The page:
• Danish Krone
    Danish krone
    The krone is the official currency of the Kingdom of Denmark consisting of Denmark, the Faroe Islands and Greenland. It is subdivided into 100 øre...

    • For complete listing, see currencies related to the euro

Examples against the U.S. dollar

  • Hong Kong dollar
    Hong Kong dollar
    The Hong Kong dollar is the currency of the jurisdiction. It is the eighth most traded currency in the world. In English, it is normally abbreviated with the dollar sign $, or alternatively HK$ to distinguish it from other dollar-denominated currencies...

  • Bermudian dollar
  • Cayman Islands dollar
    Cayman Islands dollar
    The Cayman Islands Dollar is the currency of the Cayman Islands. It is abbreviated with the dollar sign $, or alternatively CI$ to distinguish it from other dollar-denominated currencies. It is subdivided into 100 cents...

  • Djiboutian franc
    Djiboutian franc
    The franc is the currency of Djibouti. The ISO 4217 currency code is DJF. Historically it was subdivided into 100 centimes.- History :...

  • East Caribbean dollar
    East Caribbean dollar
    The East Caribbean dollar is the currency of eight of the nine members of the Organisation of Eastern Caribbean States...

     (Antigua
    Antigua
    Antigua , also known as Waladli, is an island in the West Indies, in the Leeward Islands in the Caribbean region, the main island of the country of Antigua and Barbuda. Antigua means "ancient" in Spanish and was named by Christopher Columbus after an icon in Seville Cathedral, Santa Maria de la...

     and Barbuda
    Barbuda
    Barbuda is an island in the Eastern Caribbean, and forms part of the state of Antigua and Barbuda. It has a population of about 1,500, most of whom live in the town of Codrington.-Location:...

    , Dominica
    Dominica
    Dominica , officially the Commonwealth of Dominica, is an island nation in the Lesser Antilles region of the Caribbean Sea, south-southeast of Guadeloupe and northwest of Martinique. Its size is and the highest point in the country is Morne Diablotins, which has an elevation of . The Commonwealth...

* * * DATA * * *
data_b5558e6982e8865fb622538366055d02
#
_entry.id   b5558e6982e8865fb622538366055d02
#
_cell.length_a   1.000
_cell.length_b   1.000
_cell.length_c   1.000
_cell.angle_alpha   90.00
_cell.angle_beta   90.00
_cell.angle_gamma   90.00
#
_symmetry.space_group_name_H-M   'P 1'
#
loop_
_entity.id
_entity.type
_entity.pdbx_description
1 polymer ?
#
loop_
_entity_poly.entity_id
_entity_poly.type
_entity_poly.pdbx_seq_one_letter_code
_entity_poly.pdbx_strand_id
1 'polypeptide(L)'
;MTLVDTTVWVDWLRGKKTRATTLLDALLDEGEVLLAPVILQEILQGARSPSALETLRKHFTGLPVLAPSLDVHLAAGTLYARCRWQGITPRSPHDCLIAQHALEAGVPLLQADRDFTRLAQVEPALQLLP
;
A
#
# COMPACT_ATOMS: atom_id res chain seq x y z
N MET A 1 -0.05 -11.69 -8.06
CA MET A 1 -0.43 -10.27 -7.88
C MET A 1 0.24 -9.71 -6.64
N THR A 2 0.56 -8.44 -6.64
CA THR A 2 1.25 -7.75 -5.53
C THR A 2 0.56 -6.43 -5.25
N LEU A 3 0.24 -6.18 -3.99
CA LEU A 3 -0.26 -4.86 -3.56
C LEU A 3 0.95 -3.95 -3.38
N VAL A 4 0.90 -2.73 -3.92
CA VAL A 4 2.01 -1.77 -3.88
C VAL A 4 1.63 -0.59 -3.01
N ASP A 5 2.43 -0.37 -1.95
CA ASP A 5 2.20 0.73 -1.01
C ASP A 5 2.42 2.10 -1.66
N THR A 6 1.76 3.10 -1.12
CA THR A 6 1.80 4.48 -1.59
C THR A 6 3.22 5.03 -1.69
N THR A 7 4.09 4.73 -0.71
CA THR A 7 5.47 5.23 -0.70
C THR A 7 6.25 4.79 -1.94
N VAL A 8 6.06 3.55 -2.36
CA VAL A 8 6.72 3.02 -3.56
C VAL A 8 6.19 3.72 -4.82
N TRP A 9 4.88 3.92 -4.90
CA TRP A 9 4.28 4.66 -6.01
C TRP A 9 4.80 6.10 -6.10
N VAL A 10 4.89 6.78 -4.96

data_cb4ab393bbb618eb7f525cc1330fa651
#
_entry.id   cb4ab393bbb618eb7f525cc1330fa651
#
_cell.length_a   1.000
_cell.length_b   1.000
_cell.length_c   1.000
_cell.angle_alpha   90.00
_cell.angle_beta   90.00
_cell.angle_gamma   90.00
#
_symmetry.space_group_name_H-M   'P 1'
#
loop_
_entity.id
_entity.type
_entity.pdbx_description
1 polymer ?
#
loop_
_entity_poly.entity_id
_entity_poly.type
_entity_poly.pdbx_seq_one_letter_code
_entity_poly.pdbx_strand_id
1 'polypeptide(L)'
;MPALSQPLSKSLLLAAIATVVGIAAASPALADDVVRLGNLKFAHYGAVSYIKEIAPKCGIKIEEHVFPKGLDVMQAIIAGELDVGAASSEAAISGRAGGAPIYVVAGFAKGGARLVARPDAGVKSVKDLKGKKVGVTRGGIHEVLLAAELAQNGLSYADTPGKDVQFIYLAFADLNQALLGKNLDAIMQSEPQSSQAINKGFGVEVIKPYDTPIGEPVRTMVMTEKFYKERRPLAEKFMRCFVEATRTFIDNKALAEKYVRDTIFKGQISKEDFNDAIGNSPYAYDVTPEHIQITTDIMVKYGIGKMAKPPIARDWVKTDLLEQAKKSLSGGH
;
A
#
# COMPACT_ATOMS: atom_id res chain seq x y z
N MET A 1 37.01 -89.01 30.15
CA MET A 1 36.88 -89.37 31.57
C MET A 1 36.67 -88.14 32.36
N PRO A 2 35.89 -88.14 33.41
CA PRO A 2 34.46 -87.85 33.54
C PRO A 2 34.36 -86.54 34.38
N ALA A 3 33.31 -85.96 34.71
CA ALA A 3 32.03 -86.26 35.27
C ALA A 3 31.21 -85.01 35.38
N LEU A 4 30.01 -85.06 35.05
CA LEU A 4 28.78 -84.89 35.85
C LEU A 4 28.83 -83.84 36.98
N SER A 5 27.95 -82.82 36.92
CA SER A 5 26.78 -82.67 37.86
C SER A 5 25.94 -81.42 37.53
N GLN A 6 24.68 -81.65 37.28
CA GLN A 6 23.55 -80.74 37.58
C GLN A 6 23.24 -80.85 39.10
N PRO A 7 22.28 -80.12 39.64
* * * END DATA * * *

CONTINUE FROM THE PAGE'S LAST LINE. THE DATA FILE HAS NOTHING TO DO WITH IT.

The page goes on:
, Grenada
    Grenada
    Grenada is an island country and Commonwealth Realm consisting of the island of Grenada and six smaller islands at the southern end of the Grenadines in the southeastern Caribbean Sea...

    , Saint Kitts and Nevis
    Saint Kitts and Nevis
    The Federation of Saint Kitts and Nevis , located in the Leeward Islands, is a federal two-island nation in the West Indies. It is the smallest sovereign state in the Americas, in both area and population....

    , Saint Lucia
    Saint Lucia
    Saint Lucia is an island country in the eastern Caribbean Sea on the boundary with the Atlantic Ocean. Part of the Lesser Antilles, it is located north/northeast of the island of Saint Vincent, northwest of Barbados and south of Martinique. It covers a land area of 620 km2 and has an...

    , and Saint Vincent and the Grenadines
    Saint Vincent and the Grenadines
    Saint Vincent and the Grenadines is an island country in the Lesser Antilles chain, namely in the southern portion of the Windward Islands, which lie at the southern end of the eastern border of the Caribbean Sea where the latter meets the Atlantic Ocean....

    )
    • For complete listing, see United States dollar
      United States dollar
      The United States dollar , also referred to as the American dollar, is the official currency of the United States of America. It is divided into 100 smaller units called cents or pennies....


Examples against the pound sterling

  • Falkland Islands pound
    Falkland Islands pound
    The pound is the currency of the Falkland Islands, a British Overseas Territory in the South Atlantic Ocean. The symbol is the pound sign, £, or alternatively FK£, to distinguish it from other pound-denominated currencies...

  • Gibraltar pound
    Gibraltar pound
    The Gibraltar pound is the currency of Gibraltar. It is exchangeable with the UK pound sterling at par value.-History:...

  • Saint Helena pound
    Saint Helena pound
    The Saint Helena pound is the currency of the Atlantic islands of Saint Helena and Ascension, which are constituents of the British overseas territory of Saint Helena, Ascension and Tristan da Cunha...


Examples against other currencies

  • Brunei dollar
    Brunei dollar
    The ringgit Brunei or the Brunei dollar , has been the currency of the Sultanate of Brunei since 1967...

    , against the Singapore dollar
    Singapore dollar
    The Singapore dollar or Dollar is the official currency of Singapore. It is normally abbreviated with the dollar sign $, or alternatively S$ to distinguish it from other dollar-denominated currencies...